Organisers of The Women’s Tour, SweetSpot, have revealed the route details for this year’s race set to take place from October 4-9 in Great Britain.
The six-day event will feature a new individual time trial in Warwickshire and a kermesse-style race in Walsall, equating to what could be a wide-open race that comes down to seconds as a world-class field pursues the overall title.
“We are all set for what promises to be another memorable edition of the Women’s Tour!" said Mick Bennett, Women’s Tour race director.
"From our first-ever individual time trial in Warwickshire, an innovative stage in Walsall, potential for crosswinds en route to the finishes in Southend and Clacton, plus the bonus seconds that line the route from Oxfordshire to Suffolk, there are plenty of opportunities for the race to come alive!"
The Women’s Tour will kick off with on October 4 with a 147.6km race between Bicester and Banbury. The race will head south to Culham and the banks of the River Thames, before visiting Abingdon and Deddington on its journey north towards the finish in Banbury. The stage includes three categorised climbs in the final 60 kilometres, the last of which at Sibford will be tackled twice as part of a 29.4-kilometre finishing circuit.
The racing will continue with stage 2 on October 5 at a new kermesse-style circuit race in Walsall. The details of the stage have not been revealed, however, fans and racers can expect an explosive, fast-paced race that could end in a bunch sprint.
Stage 3, on October 6 will showcase a first-ever individual time trial at The Women’s Tour. The 16-kilometre event will be an out-and-back affair on a counter-clockwise circuit that passes through Bentley, Birchley Heath, Mancetter before finishing in Atherstone.
Stage 4, on October 7, will present a 117.5km race from Shoeburyness to Southend. According to organisers, the route was inspired by racing on the flatlands of Belgium and the Netherlands. The peloton will have to be alert to crosswinds and changes in direction as the route heads through Rochford, South Woodham Ferrers, Burnham-on-Crouch for an intermediate sprint, then Bradwell-on-Sea, Hazeleigh and Rawreth. There is also one categorised climb at Hambro Hill that is 4.9km but includes a maximum gradient of 12.8 per cent. The peloton will crest the climb with just 12.7 kilometres remaining and will likely be the instigator for a frantic run-in to the finish line along the seafront in the Westcliff-on-Sea area of Southend.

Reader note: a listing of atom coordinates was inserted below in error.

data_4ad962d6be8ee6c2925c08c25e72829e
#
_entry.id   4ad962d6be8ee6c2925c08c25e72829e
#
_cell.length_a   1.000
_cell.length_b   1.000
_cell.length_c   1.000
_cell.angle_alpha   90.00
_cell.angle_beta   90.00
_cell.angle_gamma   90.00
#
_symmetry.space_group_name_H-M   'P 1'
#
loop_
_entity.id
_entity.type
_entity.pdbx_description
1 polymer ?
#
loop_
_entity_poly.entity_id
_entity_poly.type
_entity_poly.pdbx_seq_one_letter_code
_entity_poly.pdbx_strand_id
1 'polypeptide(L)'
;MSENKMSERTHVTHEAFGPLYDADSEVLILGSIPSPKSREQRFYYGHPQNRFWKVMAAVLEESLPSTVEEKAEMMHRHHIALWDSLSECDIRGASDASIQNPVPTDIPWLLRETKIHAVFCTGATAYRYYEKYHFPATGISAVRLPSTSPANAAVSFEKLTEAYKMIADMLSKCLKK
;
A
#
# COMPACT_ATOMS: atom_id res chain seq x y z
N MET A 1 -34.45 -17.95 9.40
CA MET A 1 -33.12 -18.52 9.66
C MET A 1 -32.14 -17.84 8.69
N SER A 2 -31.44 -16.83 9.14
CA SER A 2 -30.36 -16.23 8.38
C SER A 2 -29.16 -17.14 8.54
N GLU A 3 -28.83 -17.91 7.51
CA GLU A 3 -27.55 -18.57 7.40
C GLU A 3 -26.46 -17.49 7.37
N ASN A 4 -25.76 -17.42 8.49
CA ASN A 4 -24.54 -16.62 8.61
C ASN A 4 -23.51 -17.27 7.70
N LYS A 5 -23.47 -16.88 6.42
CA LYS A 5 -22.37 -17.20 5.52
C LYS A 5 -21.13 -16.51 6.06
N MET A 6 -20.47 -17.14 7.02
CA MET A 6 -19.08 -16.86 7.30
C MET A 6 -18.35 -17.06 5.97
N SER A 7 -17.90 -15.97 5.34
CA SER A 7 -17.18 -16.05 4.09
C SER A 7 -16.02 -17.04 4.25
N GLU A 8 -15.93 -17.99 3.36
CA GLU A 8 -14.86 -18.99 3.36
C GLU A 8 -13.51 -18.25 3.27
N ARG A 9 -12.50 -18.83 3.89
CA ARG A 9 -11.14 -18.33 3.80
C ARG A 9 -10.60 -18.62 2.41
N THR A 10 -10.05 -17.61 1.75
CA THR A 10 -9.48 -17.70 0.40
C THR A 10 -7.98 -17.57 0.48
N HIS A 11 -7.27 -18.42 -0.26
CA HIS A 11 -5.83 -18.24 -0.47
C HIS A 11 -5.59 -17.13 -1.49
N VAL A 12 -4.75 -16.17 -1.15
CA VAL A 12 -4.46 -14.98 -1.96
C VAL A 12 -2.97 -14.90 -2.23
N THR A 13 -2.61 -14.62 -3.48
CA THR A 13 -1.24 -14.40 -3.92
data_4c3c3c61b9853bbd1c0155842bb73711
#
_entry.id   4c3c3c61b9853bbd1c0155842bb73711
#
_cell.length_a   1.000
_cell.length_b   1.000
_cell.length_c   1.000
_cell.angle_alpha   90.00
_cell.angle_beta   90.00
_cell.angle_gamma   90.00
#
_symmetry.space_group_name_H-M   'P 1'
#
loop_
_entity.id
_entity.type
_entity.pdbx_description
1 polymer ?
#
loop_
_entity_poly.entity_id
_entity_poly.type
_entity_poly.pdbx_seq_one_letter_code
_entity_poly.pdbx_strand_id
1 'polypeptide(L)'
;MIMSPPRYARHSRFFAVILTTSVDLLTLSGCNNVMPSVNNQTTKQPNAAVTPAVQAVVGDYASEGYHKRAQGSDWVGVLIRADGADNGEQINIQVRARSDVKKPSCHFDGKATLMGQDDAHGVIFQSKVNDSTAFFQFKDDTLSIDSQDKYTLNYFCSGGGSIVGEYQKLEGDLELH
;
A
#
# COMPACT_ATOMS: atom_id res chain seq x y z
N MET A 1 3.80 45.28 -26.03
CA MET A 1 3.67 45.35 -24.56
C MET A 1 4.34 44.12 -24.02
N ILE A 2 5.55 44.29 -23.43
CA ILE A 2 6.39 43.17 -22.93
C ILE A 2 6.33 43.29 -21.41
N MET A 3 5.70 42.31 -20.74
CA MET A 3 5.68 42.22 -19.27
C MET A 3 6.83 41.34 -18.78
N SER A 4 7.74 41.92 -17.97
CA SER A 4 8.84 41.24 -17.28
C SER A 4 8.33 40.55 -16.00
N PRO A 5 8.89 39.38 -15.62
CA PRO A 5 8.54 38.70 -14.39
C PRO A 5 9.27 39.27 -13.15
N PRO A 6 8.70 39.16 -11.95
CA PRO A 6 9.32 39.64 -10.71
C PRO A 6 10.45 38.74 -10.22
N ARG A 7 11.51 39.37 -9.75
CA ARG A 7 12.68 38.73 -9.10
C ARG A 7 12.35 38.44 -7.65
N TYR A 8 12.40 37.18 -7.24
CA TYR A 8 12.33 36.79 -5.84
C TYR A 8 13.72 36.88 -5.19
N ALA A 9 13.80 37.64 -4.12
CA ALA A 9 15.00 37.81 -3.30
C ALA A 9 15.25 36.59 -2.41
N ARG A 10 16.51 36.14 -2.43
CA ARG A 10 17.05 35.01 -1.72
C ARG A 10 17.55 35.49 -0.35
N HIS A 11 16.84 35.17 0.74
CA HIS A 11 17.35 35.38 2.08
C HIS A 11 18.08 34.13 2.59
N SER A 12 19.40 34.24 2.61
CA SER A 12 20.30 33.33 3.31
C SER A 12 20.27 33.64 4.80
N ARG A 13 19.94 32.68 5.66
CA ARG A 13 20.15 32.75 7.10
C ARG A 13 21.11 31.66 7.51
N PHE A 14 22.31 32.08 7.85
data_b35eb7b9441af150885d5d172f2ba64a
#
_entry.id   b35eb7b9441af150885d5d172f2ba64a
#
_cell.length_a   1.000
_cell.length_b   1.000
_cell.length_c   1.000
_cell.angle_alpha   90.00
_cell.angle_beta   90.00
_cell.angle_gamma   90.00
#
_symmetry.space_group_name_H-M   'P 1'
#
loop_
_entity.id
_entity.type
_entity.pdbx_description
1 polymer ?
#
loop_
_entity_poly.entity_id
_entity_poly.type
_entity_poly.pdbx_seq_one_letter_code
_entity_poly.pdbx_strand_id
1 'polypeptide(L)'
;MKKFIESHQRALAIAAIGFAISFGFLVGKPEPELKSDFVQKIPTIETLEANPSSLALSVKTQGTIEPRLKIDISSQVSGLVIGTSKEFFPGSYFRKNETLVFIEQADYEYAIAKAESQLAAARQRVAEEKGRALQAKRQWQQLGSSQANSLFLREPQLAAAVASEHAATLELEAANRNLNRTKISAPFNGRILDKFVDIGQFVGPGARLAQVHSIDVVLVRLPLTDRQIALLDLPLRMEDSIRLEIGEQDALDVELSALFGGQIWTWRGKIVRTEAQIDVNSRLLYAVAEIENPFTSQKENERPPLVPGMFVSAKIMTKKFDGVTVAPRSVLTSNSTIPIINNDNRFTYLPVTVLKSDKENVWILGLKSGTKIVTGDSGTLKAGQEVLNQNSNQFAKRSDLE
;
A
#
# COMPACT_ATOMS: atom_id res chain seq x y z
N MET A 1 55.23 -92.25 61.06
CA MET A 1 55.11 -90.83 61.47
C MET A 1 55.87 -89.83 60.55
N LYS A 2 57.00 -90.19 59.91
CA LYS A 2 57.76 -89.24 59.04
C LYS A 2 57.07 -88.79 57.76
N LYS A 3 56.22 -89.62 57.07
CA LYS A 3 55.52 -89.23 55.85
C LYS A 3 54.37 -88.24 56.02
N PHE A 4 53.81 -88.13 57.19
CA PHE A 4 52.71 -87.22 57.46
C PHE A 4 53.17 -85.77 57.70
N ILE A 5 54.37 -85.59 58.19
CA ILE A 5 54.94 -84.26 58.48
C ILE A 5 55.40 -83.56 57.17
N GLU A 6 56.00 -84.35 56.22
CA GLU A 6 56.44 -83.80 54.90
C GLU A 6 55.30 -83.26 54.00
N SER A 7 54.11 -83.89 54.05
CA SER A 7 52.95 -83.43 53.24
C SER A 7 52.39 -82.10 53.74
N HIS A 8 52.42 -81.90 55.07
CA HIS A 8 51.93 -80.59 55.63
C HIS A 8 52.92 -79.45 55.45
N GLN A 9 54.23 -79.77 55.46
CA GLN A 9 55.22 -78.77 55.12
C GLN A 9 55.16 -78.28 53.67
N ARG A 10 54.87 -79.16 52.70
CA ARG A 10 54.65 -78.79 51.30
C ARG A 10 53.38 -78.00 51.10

The penultimate stage 5 held on October 8 is the shortest stage of the event at 95.5km. The race will begin in Colchester where the peloton will complete one short loop before heading toward the historic city centre. The race will then pass through the finish line on Clacton seafront after just 32 kilometres before completing a 63.5-kilometre loop through Holland-on-Sea, Thorpe-le-Soken and Manningtree before returning to Clacton for an expected bunch sprint.
The Women’s Tour will conclude on October 9 with a stage 6’s 155km race from Haverhill to Felixstowe. The peloton will race past the stately Melford Hall and through Sudbury before passing along the runaway at Wattisham Flying Station. The route also includes Stowmarket, Wickham Market and Woodbridge, all of which have featured in historic Women’s Tour stages in the county, before heading south towards the finish line adjacent to the beach in Felixstowe.
- Stage 1: Bicester to Banbury, 147.6km
- Stage 2: Walsall (TBA)
- Stage 3: Atherstone individual time trial, 16km
- Stage 4: Shoeburyness to Southend, 117.5km
- Stage 5: Colchester to Clacton, 95.5km
- Stage 6: Haverhill to Felixstowe, 155km
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Kirsten Frattini is an honours graduate of Kinesiology and Health Science from York University in Toronto, Canada. She has been involved in bike racing from the grassroots level to professional cycling's WorldTour. She has worked in both print and digital publishing, and started with Cyclingnews as a North American Correspondent in 2006. Moving into a Production Editor's role in 2014, she produces and publishes international race coverage for all cycling disciplines, edits news and writes features. Currently the Women's Editor at Cyclingnews, Kirsten coordinates global coverage of races, news, features and podcasts about women's professional cycling.
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